• Population of Cuba, according to Census in 1817.
Regular. 129,656 ! 109,140 515 348 171 19,430 259,260
in 1817. 25,976
259,260 154,057 225,131
715,000 “Till the census which is taking by the Captains of Partidos, and the Alcaldis of jurisdictions throughout the island, intended to be very exact, but which will, from the nature of the operation in this country, be liable to considerable imperfection, shall make its appearance, I venture to put down the whole population of the island, at 1,000,000 of souls ; of which 500,000 are free, and 500,000 are slaves. Of the free, 300,000 are white, 115,470 are mulattos, and 74,530 negroes. Of the slave population, about 50,000 are mulattos.
“ The proportion of slaves in this estimate is considerably greater than the writers before me have acknowledged. It is a favourite idea in this island, and very well founded too, that so great is the proportion of the free, that there is no manner of danger from insurrection of the slaves. Fully to enjoy the comfort of this idea, there seems to have been a pretty general consent to diminish the number of slaves. But whoever has travelled in the cultivated parts of the island, which is an extensive portion of the whole surface, where a few caballerias of land call for a hundred labourers—whoever considers the imposing fact that in the twelve Partidos of the province of Havana alone, in 1817, there were no less than 625 sugar estates, and 779 coffee estates ; and that both have been increased, the latter astonishingly, since that time, perhaps doubled in number, in consequence of the high price which coffee then bore, will bave no difficulty, I think, in allowing the above estimate of the slave population of the island.” pp. 152-154.
The yeomanry of Cuba, known as “Monteros,” being a large majority of the free white population, and always armed, in common with every other white man in the island, form a military force abundantly sufficient to suppress any internal commotion. Combining activity, courage and hardihood, with a familiar use of their weapons, this important class will present a preponderating influence in any future revolutionary movements; at least, no important or violent political change can be effected without their concurrence.
We regret that our space is too limited to permit us to proceed farther in the examination of the work before us, but we feel confident that enough has been said to draw the attention of our readers towards a book so well deserving their notice.
Art. VI.-1. The Republic of Cicero, translated from the Latin ;
and accompanied with a Critical and Historical Introduction. By G. W. FEATHERSTONHAUGH, Esq. Fellow of the Geological Society of London ; of the American Philosophical Society; of the Lyceum of Natural History of New York,
&c. &c. &c. New-York. G. & C. Carvill. 1829. 2. M. Tvllii Ciceronis de Republica, librorvm reliquia e palimp
sesto. Ab ANGELO Maio, nuper ervtæ ad editionem Romanam diligentissime expressa. Boston. Everett. 1823.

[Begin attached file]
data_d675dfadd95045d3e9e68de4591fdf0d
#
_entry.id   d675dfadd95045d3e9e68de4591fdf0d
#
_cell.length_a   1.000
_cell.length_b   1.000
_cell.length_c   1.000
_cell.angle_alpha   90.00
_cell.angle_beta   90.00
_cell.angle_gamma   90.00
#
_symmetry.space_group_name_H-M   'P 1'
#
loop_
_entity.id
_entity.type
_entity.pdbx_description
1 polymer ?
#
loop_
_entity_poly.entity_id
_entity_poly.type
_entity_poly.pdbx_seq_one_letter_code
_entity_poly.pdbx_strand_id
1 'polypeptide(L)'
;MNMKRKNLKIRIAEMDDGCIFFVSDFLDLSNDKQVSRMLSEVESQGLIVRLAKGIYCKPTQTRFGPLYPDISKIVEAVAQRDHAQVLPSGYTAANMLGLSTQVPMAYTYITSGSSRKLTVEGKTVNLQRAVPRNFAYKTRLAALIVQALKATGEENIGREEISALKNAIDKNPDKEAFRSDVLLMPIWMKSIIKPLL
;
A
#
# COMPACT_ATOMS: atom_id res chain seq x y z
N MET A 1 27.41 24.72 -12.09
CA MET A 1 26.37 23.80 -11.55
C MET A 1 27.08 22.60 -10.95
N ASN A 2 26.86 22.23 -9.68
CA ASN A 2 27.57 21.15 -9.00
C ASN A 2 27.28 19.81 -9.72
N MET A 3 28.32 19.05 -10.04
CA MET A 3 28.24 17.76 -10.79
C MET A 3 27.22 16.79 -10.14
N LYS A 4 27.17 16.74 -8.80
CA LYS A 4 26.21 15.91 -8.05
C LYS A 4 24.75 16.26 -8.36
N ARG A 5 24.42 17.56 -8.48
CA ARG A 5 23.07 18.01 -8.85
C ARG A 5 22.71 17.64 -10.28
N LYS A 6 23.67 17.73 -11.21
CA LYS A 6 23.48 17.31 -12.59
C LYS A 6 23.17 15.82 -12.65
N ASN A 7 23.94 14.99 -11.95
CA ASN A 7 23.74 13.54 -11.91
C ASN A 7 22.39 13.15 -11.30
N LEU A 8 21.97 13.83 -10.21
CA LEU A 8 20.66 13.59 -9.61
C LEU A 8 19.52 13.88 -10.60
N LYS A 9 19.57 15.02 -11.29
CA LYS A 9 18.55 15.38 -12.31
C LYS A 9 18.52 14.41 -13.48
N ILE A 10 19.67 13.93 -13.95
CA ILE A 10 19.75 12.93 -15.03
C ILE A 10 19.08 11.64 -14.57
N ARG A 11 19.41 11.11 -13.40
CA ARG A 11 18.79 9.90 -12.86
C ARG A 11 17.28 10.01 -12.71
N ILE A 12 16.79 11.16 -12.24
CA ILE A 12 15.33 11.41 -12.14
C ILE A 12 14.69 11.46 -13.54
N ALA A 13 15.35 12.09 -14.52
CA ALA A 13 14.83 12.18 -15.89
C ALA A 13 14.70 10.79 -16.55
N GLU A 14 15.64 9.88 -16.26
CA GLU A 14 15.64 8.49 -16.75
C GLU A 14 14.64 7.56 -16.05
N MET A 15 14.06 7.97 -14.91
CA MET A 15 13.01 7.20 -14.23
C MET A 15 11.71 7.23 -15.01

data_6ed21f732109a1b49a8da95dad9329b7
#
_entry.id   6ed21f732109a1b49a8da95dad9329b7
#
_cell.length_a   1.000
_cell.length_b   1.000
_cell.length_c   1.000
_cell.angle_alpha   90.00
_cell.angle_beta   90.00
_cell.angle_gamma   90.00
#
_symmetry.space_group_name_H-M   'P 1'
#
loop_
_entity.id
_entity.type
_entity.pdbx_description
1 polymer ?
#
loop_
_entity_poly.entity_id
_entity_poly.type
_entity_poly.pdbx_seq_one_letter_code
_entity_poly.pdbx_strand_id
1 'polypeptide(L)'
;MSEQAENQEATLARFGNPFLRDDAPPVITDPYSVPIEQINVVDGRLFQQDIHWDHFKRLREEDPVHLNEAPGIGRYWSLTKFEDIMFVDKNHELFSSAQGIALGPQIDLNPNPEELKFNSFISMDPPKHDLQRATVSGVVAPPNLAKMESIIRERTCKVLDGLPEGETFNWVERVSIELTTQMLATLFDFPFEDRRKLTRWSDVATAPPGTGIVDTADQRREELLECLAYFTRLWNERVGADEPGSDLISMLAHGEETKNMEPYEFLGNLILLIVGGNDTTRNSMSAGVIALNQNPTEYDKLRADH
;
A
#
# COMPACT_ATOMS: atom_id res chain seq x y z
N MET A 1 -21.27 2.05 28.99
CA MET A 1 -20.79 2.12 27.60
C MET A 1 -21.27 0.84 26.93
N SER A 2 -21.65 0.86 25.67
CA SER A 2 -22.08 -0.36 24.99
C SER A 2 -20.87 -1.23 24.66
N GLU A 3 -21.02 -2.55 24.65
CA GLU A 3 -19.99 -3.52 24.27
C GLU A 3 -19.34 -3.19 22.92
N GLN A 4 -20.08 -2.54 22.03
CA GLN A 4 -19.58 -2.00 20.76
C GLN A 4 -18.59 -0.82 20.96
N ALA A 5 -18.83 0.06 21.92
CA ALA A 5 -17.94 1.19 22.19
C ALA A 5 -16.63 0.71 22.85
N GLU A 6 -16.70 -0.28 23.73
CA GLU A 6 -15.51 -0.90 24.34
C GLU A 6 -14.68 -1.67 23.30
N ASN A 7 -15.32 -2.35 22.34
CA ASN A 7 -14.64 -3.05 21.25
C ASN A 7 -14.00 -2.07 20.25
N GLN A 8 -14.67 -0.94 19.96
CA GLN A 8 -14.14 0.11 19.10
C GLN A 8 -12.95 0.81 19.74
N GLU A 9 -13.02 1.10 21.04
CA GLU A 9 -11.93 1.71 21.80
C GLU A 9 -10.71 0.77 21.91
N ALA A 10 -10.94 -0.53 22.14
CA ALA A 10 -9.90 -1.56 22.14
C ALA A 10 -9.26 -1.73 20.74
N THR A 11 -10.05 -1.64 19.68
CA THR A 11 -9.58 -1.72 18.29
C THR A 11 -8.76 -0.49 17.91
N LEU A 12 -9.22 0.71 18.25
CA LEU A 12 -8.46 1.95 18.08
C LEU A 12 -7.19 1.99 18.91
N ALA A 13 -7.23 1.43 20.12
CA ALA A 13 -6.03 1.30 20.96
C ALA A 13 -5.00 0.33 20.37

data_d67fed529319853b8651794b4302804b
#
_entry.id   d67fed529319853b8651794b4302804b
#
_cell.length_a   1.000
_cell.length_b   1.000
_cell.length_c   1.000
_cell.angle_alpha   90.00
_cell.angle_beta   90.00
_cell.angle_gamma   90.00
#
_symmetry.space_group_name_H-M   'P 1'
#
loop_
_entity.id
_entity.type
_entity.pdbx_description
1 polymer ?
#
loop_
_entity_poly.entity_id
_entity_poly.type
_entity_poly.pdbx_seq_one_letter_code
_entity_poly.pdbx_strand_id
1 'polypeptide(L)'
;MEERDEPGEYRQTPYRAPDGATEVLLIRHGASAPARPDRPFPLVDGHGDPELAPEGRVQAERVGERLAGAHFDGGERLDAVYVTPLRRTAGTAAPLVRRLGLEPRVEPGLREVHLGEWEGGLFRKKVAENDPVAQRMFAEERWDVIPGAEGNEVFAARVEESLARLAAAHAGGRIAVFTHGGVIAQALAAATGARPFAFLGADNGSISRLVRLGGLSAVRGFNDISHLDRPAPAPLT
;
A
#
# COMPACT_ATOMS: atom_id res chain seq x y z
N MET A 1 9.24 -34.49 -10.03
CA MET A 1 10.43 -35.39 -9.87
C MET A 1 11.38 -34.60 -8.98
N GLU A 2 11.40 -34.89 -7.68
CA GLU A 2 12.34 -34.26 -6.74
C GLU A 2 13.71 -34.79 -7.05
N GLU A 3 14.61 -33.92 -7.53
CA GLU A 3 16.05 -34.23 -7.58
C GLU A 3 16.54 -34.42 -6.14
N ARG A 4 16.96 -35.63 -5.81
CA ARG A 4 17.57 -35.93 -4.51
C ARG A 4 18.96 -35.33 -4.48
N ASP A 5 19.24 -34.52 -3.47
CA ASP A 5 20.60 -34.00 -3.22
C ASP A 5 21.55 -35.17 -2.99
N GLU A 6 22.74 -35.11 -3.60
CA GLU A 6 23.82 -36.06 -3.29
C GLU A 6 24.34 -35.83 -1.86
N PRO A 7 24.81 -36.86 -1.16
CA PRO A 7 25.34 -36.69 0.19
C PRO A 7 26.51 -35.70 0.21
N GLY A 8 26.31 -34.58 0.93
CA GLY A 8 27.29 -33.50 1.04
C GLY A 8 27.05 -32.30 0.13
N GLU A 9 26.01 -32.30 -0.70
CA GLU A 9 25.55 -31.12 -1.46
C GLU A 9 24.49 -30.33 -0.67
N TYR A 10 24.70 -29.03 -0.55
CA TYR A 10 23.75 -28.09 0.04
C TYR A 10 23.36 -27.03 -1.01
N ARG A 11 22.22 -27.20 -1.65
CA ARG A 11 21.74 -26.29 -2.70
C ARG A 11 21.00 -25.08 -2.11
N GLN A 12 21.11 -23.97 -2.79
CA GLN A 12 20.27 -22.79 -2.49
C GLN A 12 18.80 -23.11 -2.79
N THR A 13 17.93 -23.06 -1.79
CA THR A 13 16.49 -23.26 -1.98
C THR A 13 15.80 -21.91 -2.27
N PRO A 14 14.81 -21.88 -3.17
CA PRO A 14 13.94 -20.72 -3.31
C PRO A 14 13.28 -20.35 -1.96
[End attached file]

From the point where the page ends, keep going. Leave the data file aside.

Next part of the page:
We should be very sorry to consider this pretended translation of Cicero's Republic, by a “Fellow of the Geological Society of London,” as a fair specimen of the scholarship of New-York. Although it may argue ourselves unknown, we candidly confess we had not the honour of knowing Mr. Featherstonhaugh even by name, until we took up this little volume. Our expectations were, therefore, any thing but extravagant. We had not the most distant hope of seeing in it a version worthy of the original. We were even willing to forego a comparison which an author would seem fairly to provoke, by treading in the footsteps of Middleton and Melmoth. But we took it for granted that he had measured his own strength with some degree of caution, before he undertook his labours. We gave him credit for a decent share, as it is called-for some little tincture at least of classical learning. We thought that at any rate, he could construe and parse a plain sentence, and that, if he were not very profoundly versed in Roman antiquities, he had been at the pains of acquiring for the nonce, such an acquaintance with them, as his subject made absolutely necessary, and as a boy in the fourth form would not be very vain of possessing. To translate any part of Cicero, indeed, in a style at all approaching to the excellence of the original, requires gifts such as it would be quite satirical to mention in connexion with Mr. Featherstonhaugh's name. But to interpret him faithfully—to do him into good, intelligible, appropriate English-is a task which a man might very well perform, albeit he were, as the slave in the play says, “Davus and not Edipus.” We felt, therefore, every disposition to do justice to the merits, and make all reasonable allowance for the defects of the work. We sat down to our examination of it with a conscientious and solemn impartiality, which the event made absolutely ludicrous. We collated the translation with the original, sentence by sentence, for pages together, until we were entirely satisfied that any further prosecution of the disgustful labour was altogether supererogatory. Indeed, we might have augured as much from the "Critical and Historical Introduction," as the author facetiously calls the puerile and trivial common-place prefixed to his version. Although the great fault of this part of the work is its total want of all merit, yet we thought we saw in it some very decided, positive blemishes. We are told, for instance, that Clodius brought forward a law that “whoever had taken away the life of a Roman citizen uncondemned, should be interdicted bread and water." We have heard of such a thing as a man's being interdicted “water and fire"-we know that Cicero speaks of himself as having incurred this interdict at the instance of Clodius-and that interdicere is used absolutely, for aqua et igni interdicere-but we had never heard of an interdiction of "bread and water,” until we had the good fortune to read this "Critical and Historical Introduction." VOL. IV.NO. 7.